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How cancel culture is harming customer loyalty - and how to respond

While poor customer service is the most influential reason for consumers to abandon brands, objections about malpractice or reputation are increasingly significant. 

12th Feb 2020
Contributor MyCustomer
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Cancel culture customer loyalty
istock

The rise of so-called 'cancel culture' is not only impacting individuals, but brands too - with objections about brand reputation or behaviour increasingly causing consumers to stop using a company's products or services. 

In a new survey by Opinium Research on behalf of PR agency Brands2Life, over a third (35%) of UK consumers have stopped using or used an online brand less as a result of poor corporate reputation or organisational malpractice. The figure rose to just over two-thirds among consumers aged between 18 and 24.

According to the report - Walk the Talk: What consumers expect from today’s online brands - the top reason for abandoning a brand is poor customer service (cited by 15% of those polled). But the next most common responses were a failure to treat workers and suppliers fairly, and failing to pay appropriate levels of tax in their country (9% respectively).

The significance of an organisation’s environmental impact, although currently only about halfway up the list of desired behaviours, is also definitely on the rise, especially among the 18-to-24 age group. Indeed, some 71% of all respondents said they would cease using a given brand in future if they felt they were not doing enough in this area, although inadequate customer service (90%) and poor protection of their data and privacy (88%) would still be the main reasons for rejecting them.

When asked what brands must do to keep them happy, the priority was to provide good customer service and ensure their privacy and data is safely protected (both reported by 94% of respondents).

Other key considerations when choosing a brand though include treating workers and suppliers fairly (90%), putting safeguards in place to protect vulnerable groups (89%) and paying the right amount of tax in the consumer’s country (87%). In this context, brand authenticity and honesty were also felt to be very important, with twice as many people (46%) citing these factors than anything else.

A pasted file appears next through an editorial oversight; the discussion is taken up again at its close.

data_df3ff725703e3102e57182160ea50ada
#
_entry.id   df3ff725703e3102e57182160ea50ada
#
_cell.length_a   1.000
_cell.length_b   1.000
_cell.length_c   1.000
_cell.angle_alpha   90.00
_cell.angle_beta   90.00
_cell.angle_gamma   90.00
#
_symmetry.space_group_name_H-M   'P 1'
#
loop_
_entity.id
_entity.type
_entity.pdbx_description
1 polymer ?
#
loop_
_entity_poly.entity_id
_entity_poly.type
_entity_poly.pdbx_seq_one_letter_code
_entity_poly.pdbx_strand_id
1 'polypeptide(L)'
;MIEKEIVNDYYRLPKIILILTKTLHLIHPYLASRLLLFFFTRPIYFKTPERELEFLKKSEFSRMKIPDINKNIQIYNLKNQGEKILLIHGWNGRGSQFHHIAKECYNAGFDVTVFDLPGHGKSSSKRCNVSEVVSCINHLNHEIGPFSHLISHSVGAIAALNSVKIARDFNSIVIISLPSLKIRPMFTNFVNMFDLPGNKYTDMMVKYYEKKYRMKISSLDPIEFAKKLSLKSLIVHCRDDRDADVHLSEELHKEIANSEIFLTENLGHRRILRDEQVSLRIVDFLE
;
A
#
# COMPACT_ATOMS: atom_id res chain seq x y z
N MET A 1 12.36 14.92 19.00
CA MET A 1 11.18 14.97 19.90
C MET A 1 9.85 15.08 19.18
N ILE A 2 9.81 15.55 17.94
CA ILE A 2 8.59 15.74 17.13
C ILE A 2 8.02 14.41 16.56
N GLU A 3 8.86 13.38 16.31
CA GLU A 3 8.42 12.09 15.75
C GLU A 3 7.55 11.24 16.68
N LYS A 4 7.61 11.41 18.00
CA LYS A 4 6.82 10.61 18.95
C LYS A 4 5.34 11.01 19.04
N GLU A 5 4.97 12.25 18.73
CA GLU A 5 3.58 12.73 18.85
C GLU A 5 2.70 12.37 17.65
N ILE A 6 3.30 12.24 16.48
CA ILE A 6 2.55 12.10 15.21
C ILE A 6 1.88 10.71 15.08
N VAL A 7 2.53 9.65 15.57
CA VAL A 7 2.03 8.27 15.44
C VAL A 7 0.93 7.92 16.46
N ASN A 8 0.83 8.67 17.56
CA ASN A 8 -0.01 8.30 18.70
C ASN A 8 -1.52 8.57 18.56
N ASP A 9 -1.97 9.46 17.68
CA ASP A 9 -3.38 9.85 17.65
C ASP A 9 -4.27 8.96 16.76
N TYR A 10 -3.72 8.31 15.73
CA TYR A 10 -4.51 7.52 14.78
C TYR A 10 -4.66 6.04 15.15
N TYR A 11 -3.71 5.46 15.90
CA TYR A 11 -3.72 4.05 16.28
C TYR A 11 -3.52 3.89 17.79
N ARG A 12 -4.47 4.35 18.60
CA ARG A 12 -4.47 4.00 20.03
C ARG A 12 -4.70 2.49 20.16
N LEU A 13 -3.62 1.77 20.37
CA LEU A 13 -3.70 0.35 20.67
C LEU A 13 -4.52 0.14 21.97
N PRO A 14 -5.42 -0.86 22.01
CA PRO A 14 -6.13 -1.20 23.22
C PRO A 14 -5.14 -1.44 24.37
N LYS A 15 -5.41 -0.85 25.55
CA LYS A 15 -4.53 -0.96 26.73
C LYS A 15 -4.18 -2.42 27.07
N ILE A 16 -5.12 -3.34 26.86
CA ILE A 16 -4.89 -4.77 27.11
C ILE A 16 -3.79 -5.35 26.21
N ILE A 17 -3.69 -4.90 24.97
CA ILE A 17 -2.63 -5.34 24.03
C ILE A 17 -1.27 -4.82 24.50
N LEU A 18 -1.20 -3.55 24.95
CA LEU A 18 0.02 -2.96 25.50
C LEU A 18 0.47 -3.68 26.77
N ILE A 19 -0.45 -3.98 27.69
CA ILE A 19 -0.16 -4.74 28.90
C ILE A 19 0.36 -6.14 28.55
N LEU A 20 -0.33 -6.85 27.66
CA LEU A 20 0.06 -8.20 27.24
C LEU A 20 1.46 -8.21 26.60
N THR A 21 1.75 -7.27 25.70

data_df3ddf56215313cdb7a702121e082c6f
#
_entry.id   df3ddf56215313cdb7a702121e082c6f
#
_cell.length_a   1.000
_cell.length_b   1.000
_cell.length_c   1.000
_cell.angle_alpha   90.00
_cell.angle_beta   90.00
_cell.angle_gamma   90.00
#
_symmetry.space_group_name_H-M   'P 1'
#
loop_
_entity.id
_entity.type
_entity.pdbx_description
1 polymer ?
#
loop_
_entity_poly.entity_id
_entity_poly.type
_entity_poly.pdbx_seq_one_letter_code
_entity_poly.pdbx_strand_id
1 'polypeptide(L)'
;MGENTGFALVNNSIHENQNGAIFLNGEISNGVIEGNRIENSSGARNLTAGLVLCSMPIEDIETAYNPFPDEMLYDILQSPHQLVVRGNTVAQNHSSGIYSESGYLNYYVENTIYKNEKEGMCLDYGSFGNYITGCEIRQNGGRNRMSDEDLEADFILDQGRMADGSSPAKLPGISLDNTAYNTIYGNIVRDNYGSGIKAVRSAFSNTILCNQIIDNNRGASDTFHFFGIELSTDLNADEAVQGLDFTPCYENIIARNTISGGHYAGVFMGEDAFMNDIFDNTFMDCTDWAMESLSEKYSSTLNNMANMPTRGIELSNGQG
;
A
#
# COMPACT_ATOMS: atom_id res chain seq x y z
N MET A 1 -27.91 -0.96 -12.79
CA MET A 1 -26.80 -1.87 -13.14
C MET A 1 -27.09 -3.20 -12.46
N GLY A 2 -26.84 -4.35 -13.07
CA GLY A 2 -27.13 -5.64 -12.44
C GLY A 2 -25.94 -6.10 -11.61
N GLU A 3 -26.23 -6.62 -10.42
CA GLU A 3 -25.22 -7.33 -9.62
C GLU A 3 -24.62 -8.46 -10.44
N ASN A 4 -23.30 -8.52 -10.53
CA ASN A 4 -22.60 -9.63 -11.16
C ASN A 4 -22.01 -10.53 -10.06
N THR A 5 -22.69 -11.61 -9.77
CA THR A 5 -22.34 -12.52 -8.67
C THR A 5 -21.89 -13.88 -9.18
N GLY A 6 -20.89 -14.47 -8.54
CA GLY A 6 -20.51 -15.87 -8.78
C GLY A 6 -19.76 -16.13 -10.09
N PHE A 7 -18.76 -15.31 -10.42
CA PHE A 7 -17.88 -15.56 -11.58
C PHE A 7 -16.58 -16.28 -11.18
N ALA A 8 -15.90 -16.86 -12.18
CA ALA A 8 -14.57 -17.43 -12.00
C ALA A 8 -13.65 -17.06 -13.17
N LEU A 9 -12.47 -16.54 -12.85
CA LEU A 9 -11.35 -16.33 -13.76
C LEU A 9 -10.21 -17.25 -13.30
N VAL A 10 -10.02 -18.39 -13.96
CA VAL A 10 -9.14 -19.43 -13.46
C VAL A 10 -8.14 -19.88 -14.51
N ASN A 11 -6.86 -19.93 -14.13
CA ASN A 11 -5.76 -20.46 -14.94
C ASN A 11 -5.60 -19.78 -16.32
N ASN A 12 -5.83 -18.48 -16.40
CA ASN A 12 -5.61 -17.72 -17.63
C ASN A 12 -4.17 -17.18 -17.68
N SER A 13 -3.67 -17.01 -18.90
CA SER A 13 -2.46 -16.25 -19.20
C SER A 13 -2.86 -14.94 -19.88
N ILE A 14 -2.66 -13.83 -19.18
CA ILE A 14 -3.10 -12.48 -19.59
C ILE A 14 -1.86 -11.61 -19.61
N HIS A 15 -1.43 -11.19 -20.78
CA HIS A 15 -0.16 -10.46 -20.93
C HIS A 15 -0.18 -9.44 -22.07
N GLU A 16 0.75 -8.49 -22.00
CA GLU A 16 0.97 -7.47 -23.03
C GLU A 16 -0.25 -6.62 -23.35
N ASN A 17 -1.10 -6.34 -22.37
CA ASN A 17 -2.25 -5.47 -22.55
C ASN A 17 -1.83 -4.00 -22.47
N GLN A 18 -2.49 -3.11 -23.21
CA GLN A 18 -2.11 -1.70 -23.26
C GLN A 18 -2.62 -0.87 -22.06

The message from consumers is that brands need to:

  • Demonstrate they care about their customers: This means delivering great customer service and protecting their privacy and data. 
  • Be real: Authenticity and honesty are very important to consumers when they are considering which online brands to use. 
  • Get greener: A growing number of consumers say they will stop using a brand if they don’t think they are doing enough in this area, and it's a particularly sensitive issue amongst the consumers of tomorrow, with three-quarters of 18-24 year olds saying they would cut ties with a brand. 

Giles Fraser, co-founder of Brands2Life, said: “This report illustrates that [brands] need to be fully aware of how consumers see them and their behaviour If they don’t offer best-in-class customer service and display the highest standards of corporate citizenship, consumers will simply stop using them.”

As a result, the report recommends that online brands be:

  • Customer-centric: Consumers expect great customer service, which includes the opportunity to talk to a human being. Brands that choose to invest in this area should shout about it;
  • Better: Whether it is about treating staff or suppliers better, respecting the countries in which they operate or tackling climate change, customers want to see more;
  • Local: An investment in, and commitment to, a consumer’s home country drives loyalty;
  • Transparent: The better consumers know a brand and its positive intentions, the more they will use it;
  • Engaging: Consumers want to be informed, educated and entertained in equal measure.

 

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